The Siffin Declaration states: "In the months that followed the execution of the MTE Credit Facility and the RBL Agreement, the prices of oil and gas began to decline precipitously. Confronted with this sharp market reversal, it was critical for MDC to maintain and even increase its drilling operations to maintain the cash flow necessary to meet its projections and satisfy the covenants in the MTE Credit Facility and the RBL Agreement.
Thus, to maintain the necessary drilling program, MTE and MDC continued to borrow the funds to which they were entitled under the respective agreements. By mid-April 2019, MTE had drawn down all of but $65 million of the available funds under the MTE Credit Facility for a total amount drawn down of $410 million. These funds were used to finance MDC’s operations.
At this time, MDC has drawn on the initial $60,000,000 under the RBL Agreement, but the MDC Secured Lenders did not fund any further amounts thereunder.
On April 18, 2019, in accordance with the terms of the MTE Credit Facility, MTE sent a borrowing notice (the ‘April 18 Borrowing Notice’) to Riverstone calling for the MTE Lenders to fund the remaining $65 million that was committed and available.
While Riverstone (and the MTE Lenders) knew that these funds were to be used to provide operating capital for MDC’s drilling operations, most notably, to pay MDC’s trade creditors, Riverstone failed to provide the requested funds within ten days as required by the MTE Credit Facility or at any time thereafter. This material breach of the MTE Credit Facility directly led to a cascade of harm to MTE and MDC by causing a significant liquidity shortfall and precluding MDC from being able to fund its operations and make orderly payments on its accounts payable, which largely consisted of its trade creditors."
About the Debtors
MTE was formed in June 2014 to hold membership interests in MDC and MDC Texas Operator LLC ("MDC Operator") and their subsidiaries. MDC conducts oil and gas exploration, drilling and development operations in the Permian Basin in Texas. MDC Operator acts as operator of the properties owned by MDC and its subsidiaries pursuant to an operating agreement.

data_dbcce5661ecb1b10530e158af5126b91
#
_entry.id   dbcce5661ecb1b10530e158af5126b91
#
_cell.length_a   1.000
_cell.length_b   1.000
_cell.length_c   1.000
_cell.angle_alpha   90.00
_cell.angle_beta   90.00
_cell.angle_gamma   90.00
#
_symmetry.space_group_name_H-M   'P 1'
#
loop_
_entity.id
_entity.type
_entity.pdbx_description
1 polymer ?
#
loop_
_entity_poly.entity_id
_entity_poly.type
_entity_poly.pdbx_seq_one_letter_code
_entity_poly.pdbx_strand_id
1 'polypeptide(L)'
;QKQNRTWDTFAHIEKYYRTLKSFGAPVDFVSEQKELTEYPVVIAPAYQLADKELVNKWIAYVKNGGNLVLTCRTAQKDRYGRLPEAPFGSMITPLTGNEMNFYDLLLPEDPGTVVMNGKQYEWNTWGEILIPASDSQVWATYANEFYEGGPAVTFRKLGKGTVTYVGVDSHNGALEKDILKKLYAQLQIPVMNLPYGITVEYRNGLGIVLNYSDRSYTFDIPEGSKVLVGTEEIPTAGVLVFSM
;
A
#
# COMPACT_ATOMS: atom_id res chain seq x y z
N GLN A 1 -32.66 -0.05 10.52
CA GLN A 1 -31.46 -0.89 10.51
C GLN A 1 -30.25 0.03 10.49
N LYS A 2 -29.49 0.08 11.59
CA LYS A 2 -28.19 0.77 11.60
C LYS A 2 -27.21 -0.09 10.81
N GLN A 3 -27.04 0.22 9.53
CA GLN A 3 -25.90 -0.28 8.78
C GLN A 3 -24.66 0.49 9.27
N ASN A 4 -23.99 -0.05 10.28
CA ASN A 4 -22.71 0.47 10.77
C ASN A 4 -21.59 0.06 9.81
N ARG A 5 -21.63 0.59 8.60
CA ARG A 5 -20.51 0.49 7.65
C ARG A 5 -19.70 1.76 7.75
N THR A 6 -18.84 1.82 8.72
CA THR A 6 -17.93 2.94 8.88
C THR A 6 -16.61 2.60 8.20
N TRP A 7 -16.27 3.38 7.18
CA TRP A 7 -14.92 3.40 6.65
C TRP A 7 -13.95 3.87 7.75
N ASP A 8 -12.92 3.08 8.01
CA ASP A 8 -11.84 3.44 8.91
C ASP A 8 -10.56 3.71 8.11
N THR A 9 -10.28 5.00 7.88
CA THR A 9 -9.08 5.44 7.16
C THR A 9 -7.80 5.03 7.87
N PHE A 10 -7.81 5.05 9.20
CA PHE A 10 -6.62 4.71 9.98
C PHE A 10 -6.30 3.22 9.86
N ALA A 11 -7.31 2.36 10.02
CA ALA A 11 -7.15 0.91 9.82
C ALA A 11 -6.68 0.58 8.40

MDC currently produces, approximately, 20,000 barrels of oil equivalent per day, 11,500 net acres of controlled contiguous blocks, 490 horizontal well drilling locations, and 164 million barrels of oil equivalent of total estimated ultimate recovery.
The Company has no employees. Pursuant to management services agreements with MDC and MDC Operator, Maefield Development Corporation (“Manager”), a non-debtor affiliate of the Company, provides management and related services to the Company utilizing its own employees. This includes the services of 23 dedicated fulltime employees located at the offices of the Manager in Midland, Texas. The Company reimburses the Manager for the direct costs of providing these services without a mark-up. These employees are also eligible to participate in the healthcare plan provided by the Manager. Typical monthly payroll plus healthcare is approximately $305,000.
The Siffin Declaration adds: "In the past year, MDC significantly expanded its operations. Specifically, it has:
- successfully drilled and completed 44 permitted horizontal wells and developed associated surface facilities and infrastructure;
- approximately doubled its average net daily production;
- begun generating approximately $120 million in annualized EBITDA – a nearly threefold increase in one year;
- more than doubled its proven reserves of crude oil and natural gas; and
- developed a new platform for water sourcing and disposal to support MDC’s own operations and those of third-party producers.
As a result, MDC currently produces, approximately, 20,000 barrels of oil equivalent per day, 11,500 net acres of controlled contiguous blocks, 490 horizontal well drilling locations, and 164 million barrels of oil equivalent of total estimated ultimate recovery."